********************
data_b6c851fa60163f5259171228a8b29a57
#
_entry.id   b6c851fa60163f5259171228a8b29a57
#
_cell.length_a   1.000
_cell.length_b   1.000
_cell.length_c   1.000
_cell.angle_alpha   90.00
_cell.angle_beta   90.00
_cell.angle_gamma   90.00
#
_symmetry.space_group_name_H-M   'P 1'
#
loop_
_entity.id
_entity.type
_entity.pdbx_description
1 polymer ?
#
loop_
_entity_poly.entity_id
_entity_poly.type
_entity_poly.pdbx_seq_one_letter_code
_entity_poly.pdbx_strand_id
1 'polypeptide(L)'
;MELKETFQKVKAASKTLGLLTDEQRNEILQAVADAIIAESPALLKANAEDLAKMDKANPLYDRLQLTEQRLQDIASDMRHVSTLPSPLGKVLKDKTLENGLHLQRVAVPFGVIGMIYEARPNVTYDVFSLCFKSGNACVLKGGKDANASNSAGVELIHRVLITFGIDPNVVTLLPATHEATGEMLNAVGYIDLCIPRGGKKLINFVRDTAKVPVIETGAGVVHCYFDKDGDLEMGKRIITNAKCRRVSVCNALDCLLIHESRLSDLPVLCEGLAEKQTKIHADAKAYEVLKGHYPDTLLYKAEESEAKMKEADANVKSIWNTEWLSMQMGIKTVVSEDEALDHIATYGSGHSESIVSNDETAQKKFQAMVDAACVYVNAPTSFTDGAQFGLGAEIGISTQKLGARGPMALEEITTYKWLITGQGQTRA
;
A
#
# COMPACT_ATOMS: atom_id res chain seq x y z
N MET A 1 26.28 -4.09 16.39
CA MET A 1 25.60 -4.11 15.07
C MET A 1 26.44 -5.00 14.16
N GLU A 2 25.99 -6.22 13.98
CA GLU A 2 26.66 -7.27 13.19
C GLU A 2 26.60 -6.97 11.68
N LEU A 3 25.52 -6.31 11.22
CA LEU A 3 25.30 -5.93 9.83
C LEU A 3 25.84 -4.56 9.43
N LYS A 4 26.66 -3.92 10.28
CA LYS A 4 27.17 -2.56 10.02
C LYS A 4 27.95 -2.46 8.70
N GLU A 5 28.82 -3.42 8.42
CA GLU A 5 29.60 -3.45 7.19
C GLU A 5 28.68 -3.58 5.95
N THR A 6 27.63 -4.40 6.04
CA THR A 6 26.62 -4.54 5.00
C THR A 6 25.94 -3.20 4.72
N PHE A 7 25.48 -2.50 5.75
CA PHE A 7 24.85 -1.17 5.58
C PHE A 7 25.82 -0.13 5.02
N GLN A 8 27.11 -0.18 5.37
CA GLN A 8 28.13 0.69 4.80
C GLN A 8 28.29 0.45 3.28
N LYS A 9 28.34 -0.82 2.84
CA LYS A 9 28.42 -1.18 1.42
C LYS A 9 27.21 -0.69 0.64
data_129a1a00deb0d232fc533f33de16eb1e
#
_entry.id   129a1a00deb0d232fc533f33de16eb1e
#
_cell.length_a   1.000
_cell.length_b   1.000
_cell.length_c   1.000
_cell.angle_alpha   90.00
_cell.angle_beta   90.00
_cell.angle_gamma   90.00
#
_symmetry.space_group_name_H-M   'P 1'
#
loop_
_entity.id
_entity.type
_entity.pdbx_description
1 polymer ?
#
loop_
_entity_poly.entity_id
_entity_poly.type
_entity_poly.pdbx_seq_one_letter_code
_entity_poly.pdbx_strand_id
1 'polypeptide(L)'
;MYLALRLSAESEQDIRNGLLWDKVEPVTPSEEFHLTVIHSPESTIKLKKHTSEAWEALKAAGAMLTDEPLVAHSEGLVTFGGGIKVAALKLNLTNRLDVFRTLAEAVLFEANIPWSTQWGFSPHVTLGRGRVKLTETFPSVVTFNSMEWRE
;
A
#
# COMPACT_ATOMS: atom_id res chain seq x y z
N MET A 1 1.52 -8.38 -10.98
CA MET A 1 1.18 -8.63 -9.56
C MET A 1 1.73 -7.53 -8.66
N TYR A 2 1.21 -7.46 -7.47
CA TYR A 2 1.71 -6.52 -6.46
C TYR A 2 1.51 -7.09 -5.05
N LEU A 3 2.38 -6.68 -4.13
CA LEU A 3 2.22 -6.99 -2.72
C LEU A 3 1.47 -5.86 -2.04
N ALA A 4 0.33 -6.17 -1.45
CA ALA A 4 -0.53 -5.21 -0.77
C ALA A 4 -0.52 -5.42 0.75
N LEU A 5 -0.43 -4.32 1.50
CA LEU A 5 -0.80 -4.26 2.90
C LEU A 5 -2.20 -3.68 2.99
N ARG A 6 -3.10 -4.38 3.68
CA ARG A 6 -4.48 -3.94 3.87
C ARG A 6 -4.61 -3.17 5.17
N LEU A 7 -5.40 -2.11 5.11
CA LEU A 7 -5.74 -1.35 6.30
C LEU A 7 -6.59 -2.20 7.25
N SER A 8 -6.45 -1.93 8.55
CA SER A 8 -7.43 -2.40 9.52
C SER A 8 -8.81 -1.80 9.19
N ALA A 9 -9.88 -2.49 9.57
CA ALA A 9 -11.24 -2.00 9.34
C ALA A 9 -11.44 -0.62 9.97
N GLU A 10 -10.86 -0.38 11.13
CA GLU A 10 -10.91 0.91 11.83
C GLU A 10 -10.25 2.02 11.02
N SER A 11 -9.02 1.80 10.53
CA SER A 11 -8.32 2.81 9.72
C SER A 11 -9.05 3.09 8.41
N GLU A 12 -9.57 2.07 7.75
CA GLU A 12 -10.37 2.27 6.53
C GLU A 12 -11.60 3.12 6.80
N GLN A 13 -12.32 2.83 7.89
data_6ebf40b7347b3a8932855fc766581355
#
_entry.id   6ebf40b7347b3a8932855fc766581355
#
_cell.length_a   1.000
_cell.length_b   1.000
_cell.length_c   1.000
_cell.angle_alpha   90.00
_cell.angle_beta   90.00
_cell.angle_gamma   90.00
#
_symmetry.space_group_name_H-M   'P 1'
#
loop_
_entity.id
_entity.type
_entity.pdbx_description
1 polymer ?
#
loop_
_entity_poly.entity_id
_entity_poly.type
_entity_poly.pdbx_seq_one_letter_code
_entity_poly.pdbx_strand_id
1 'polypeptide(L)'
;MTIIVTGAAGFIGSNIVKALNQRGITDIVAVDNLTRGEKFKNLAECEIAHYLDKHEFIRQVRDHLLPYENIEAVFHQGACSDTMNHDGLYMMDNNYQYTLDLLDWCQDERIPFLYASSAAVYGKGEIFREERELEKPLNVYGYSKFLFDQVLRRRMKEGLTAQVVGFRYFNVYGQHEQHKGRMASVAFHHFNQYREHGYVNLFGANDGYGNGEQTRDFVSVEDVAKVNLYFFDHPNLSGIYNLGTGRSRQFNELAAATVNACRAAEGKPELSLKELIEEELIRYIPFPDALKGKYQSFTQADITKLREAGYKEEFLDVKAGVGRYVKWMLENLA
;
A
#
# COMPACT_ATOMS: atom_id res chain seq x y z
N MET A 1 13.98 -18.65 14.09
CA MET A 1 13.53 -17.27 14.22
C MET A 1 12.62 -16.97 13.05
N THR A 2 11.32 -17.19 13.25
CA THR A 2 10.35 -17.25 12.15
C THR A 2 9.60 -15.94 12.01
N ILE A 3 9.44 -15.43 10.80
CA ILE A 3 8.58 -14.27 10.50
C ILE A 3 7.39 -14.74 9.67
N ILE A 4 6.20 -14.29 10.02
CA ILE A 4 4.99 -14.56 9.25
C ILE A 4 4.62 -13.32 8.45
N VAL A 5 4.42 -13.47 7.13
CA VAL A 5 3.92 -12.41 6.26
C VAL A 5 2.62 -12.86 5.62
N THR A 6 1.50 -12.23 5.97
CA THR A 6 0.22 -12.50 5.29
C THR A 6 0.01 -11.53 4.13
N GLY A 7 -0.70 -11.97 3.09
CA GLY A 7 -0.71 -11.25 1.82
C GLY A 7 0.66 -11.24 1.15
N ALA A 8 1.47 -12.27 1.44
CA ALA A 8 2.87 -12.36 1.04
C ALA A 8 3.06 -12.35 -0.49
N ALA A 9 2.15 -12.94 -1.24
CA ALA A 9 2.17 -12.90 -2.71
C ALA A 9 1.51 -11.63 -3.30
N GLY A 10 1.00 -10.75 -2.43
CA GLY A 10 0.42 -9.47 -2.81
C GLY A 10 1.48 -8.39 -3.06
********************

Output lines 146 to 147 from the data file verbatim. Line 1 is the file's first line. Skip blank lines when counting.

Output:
_entity_poly.type
_entity_poly.pdbx_seq_one_letter_code